Born in Vikno, West Ukraine on 17 September 1893, he completed his high school education in Tarnopil and Lviv. After the First World War he studied theology at the Theological Seminary in Lviv and at the Catholic University in Innsbruck, Austria from which he received a doctorate in divinity in 1929. From 1930 to 1934, he taught at the Theological Seminary at Stanislaviv, Ukraine. He came to Canada in May 1934 and became a Ukrainian Catholic priest at Winnipeg. From 1947 to 1951, the Cathedral of Saints Vladimir and Olga was built under his leadership. In 1951, he was elevated to the position of Domestic Prelate by Pope Pius XII. In 1968, he was named Mitred priest by Patriarch Yosyf Slipyj, Archbishop Major of the Ukrainian Catholic Church.
An outspoken anti-communist, in 1945 he led a delegation to the inaugural meeting of the United Nations in San Francisco, California to challenge the right of the Ukrainian Soviet to represent Ukrainians. He was one of the founders of the Ukrainian Canadian Committee, serving as its president from 1940 to 1953 and 1957 to 1972. He was founder and president of the Pan-American Ukrainian Conference, and he initiated and chaired the first World Congress of Free Ukrainians, serving as the president of its Executive Board from 1968 to 1969 and from 1973 to 1978.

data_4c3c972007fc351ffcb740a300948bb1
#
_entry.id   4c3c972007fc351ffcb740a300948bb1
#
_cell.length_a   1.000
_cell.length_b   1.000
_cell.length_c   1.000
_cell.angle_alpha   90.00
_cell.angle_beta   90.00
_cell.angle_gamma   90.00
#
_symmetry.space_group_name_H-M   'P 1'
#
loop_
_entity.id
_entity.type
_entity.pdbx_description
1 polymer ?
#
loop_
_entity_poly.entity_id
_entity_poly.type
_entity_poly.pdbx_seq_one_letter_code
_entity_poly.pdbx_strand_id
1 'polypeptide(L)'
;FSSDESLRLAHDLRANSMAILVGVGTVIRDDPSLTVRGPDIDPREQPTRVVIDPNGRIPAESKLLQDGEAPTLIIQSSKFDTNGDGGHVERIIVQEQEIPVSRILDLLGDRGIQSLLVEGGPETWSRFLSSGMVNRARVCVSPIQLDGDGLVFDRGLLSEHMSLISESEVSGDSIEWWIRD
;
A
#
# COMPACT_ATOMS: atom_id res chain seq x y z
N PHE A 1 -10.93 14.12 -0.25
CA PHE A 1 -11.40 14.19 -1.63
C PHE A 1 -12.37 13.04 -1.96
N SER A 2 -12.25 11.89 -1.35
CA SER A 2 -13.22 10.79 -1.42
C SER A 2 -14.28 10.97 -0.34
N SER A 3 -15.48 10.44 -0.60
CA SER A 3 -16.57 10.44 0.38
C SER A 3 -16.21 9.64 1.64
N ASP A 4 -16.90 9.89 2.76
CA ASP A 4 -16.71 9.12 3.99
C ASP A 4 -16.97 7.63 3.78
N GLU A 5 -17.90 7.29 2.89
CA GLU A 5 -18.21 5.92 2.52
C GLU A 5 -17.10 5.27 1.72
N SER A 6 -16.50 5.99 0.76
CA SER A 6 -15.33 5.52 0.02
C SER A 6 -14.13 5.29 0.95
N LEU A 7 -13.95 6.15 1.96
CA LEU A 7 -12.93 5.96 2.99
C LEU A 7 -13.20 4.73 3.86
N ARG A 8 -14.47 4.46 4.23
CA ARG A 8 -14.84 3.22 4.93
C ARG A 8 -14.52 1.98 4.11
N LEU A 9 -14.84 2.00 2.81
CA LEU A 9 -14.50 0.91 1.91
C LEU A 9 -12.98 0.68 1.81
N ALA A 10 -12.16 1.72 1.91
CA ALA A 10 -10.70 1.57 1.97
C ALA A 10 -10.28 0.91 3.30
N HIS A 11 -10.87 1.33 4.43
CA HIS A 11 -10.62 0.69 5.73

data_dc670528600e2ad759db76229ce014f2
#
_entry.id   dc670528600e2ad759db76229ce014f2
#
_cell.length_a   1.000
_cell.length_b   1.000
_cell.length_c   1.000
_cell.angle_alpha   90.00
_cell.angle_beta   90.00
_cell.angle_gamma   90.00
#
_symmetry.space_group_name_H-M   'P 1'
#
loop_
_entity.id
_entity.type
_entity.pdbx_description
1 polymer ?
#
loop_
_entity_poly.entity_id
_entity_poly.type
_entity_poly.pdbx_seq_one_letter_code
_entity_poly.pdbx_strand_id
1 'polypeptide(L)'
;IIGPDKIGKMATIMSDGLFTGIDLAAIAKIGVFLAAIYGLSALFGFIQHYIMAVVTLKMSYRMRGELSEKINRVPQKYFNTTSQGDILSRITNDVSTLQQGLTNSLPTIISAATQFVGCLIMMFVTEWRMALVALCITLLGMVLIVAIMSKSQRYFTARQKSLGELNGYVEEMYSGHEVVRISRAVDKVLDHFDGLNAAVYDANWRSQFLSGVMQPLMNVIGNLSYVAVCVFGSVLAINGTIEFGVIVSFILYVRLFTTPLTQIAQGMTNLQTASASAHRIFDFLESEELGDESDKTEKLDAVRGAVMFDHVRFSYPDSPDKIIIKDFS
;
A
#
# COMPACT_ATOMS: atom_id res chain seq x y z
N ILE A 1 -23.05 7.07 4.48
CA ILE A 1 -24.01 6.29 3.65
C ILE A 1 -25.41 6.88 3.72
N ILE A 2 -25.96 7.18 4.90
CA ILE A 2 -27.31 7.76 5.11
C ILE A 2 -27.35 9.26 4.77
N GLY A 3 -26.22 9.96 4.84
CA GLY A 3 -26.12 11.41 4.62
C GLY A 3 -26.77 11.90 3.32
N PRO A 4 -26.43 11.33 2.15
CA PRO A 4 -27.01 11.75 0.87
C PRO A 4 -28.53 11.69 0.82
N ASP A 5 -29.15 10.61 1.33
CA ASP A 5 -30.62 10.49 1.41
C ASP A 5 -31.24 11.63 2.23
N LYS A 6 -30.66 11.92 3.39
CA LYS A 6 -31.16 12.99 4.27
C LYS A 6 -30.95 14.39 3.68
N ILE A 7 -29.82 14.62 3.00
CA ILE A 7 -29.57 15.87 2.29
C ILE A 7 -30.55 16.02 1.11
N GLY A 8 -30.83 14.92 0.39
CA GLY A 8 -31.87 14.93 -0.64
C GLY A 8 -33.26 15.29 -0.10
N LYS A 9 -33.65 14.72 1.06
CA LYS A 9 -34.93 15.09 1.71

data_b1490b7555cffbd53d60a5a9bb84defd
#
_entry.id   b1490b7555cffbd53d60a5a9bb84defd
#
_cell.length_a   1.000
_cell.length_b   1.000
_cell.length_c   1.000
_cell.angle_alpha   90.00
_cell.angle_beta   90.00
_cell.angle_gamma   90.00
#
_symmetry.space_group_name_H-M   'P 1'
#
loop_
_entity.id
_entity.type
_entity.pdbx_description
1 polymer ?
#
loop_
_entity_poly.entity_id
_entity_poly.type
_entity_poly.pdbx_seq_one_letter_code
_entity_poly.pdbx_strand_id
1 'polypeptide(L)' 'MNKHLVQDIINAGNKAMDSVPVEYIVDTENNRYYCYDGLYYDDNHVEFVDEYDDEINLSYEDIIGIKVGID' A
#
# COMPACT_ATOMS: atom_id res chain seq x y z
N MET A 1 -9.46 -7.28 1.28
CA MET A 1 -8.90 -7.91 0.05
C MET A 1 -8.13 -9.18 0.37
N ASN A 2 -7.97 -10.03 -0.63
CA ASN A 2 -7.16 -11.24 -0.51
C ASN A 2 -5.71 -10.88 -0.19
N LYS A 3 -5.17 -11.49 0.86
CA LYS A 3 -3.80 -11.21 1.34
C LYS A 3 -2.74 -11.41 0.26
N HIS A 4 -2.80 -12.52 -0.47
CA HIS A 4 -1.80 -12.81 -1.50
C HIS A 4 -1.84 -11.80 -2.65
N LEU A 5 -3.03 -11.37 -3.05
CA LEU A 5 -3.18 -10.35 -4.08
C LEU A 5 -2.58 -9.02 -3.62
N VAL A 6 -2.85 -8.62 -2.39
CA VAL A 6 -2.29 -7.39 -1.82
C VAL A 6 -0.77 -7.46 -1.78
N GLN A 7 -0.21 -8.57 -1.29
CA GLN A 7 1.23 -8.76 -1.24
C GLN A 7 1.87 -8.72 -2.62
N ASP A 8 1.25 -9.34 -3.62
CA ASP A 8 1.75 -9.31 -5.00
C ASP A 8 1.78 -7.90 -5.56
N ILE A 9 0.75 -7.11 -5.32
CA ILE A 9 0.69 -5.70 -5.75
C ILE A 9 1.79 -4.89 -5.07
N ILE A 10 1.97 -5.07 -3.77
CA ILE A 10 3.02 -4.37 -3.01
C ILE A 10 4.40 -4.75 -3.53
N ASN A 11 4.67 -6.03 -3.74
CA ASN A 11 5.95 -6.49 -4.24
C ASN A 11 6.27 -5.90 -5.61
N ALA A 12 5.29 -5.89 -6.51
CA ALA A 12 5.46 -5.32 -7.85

He received the Queen Elizabeth II Coronation Medal (1953), the Canadian Centennial Medal (1967), and the Order of Canada (1972). In recognition of his service to the Ukrainian Canadian community, he was awarded the Taras Shevchenko medal in 1961.
He died at Winnipeg on 25 September 1979.